ERIC Number: ED143864
Record Type: RIE
Publication Date: 1977
Parnes, Herbert S.; King, Randy
A study involving ninety-nine men who had been involuntarily separated from their jobs was done to analyze (1) what happens to a man over forty-five years old when he loses a job after having served with his current employer for at least five years; (2) what are the probabilities of his finding work within a reasonable period of time; (3) how likely is he to become discouraged and retire; (4) if he does find work, how does it compare with the previous job; and (5) what impact does the total experience have on his economic position and physical and mental well-being. Longitudinal data from the 1966 to 1973 National Longitudinal Surveys (NLS) of middle-aged men were used which provided the opportunity to observe men prior to and two years after their job separation and compare them to a matched control group of employees. The present study suggests that while job displacements during middle-age are not common, they occur frequently enough to constitute a social problem. No occupational or educational category of men is immune to this kind of career disruption. The major long-term impact of displacement appears to have been a substantial deterioration in occupational status. In addition to economic losses, the displaced workers suffered from deteriorating health and some sense of alienation. (EM)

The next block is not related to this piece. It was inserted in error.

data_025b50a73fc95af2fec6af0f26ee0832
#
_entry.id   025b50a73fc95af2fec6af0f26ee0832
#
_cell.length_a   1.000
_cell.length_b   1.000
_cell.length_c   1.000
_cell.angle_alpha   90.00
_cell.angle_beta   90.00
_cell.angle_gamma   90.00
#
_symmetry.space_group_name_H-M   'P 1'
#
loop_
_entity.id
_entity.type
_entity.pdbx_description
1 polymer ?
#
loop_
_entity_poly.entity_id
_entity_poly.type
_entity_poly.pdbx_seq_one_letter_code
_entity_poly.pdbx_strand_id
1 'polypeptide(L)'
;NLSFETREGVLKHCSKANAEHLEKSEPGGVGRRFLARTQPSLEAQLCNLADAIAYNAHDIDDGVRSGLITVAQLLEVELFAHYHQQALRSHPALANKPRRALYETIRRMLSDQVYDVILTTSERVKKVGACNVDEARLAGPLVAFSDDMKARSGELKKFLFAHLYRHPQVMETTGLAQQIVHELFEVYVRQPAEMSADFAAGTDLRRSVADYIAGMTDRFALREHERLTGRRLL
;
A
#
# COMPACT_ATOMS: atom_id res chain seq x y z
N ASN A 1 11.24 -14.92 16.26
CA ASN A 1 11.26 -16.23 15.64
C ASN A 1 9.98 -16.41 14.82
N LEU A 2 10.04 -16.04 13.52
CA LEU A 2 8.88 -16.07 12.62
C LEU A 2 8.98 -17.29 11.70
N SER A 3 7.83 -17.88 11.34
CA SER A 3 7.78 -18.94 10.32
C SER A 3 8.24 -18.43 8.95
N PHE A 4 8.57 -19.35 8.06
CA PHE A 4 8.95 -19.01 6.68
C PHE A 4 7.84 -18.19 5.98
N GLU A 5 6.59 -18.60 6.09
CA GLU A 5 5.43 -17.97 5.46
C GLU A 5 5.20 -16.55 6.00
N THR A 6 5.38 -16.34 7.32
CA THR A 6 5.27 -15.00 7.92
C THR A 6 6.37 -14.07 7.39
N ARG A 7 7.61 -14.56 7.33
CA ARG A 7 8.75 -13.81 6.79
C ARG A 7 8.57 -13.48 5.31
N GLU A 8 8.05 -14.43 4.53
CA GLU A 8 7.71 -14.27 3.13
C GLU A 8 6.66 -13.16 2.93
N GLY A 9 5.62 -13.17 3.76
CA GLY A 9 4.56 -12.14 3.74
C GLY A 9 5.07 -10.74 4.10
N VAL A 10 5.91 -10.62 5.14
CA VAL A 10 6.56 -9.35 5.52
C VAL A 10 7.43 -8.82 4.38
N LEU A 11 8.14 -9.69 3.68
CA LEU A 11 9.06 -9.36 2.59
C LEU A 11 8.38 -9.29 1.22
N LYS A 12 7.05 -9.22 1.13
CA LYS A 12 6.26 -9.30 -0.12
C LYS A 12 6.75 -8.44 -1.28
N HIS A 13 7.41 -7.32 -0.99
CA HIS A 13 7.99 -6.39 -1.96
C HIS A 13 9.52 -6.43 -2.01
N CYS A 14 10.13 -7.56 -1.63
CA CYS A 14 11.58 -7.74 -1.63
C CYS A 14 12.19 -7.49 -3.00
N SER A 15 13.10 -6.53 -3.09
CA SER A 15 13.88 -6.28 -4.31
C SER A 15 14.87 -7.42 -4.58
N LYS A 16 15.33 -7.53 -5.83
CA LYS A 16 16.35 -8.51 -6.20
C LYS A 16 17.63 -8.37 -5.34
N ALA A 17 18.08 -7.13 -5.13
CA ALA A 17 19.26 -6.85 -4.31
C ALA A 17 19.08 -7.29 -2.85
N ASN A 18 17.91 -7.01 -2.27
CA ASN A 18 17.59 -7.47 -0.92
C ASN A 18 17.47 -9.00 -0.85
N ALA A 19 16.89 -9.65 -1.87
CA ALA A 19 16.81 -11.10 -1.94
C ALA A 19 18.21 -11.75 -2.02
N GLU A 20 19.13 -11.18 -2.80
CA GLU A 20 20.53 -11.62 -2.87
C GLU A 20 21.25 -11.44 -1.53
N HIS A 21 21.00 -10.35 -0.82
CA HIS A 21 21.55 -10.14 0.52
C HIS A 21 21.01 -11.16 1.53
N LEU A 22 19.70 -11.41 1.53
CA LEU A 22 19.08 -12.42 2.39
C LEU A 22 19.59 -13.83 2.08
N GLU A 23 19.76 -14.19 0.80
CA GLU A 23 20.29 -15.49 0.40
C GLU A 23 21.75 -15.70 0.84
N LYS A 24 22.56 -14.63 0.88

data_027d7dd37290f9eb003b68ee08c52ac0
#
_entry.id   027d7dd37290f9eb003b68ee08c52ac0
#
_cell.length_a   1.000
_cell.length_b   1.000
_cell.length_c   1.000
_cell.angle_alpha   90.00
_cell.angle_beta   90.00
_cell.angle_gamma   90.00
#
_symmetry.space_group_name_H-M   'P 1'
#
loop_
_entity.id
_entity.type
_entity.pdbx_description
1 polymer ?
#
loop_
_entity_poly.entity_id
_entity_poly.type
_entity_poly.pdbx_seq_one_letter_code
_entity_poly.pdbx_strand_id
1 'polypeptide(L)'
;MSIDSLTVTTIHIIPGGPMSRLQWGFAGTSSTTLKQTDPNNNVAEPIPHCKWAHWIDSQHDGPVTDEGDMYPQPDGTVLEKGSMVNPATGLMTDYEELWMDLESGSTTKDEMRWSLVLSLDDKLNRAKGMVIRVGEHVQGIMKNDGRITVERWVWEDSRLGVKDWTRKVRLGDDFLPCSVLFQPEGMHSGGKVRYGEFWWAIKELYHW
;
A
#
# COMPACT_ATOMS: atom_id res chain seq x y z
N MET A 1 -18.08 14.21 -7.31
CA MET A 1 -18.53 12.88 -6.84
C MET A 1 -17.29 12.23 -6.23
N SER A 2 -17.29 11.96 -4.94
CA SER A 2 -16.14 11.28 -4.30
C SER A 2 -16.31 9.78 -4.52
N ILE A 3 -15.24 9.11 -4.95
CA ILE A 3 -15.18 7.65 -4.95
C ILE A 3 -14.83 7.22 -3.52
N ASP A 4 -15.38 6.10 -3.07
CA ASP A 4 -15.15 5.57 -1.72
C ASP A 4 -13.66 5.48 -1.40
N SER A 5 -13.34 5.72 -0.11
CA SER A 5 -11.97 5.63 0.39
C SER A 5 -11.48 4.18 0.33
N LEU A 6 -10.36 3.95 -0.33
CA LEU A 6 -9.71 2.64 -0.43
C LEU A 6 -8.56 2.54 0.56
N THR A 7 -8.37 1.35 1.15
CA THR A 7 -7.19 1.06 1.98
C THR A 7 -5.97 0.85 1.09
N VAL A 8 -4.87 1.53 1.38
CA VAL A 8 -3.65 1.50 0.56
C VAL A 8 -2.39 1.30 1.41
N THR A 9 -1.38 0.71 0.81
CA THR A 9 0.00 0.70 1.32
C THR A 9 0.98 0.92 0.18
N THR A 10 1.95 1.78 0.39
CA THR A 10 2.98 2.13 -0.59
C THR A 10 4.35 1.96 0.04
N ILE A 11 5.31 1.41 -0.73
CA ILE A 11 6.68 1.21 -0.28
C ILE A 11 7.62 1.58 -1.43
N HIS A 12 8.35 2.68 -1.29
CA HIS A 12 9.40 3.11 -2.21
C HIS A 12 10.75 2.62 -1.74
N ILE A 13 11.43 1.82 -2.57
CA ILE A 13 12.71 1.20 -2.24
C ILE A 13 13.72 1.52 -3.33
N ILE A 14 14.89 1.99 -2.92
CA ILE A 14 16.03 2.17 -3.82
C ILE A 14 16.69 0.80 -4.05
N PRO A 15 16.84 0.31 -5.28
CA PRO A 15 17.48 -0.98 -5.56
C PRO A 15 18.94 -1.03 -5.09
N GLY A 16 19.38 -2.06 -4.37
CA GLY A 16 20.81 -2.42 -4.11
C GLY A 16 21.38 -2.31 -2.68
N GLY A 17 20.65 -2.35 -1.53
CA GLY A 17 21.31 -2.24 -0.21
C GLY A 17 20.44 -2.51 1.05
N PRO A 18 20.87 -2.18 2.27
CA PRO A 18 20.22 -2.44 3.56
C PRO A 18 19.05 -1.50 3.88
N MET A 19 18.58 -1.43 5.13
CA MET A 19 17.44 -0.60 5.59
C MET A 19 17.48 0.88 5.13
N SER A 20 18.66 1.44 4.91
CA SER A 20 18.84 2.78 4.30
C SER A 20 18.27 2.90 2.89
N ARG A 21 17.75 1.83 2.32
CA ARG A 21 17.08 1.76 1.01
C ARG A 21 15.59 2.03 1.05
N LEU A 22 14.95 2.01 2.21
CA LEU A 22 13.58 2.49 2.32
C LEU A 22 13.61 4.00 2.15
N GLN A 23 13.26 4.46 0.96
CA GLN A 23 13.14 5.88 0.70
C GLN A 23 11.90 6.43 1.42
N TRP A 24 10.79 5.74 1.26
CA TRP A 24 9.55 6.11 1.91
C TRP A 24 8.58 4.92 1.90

Publication Type: Reports - Research
Education Level: N/A
Authoring Institution: Employment and Training Administration (DOL), Washington, DC.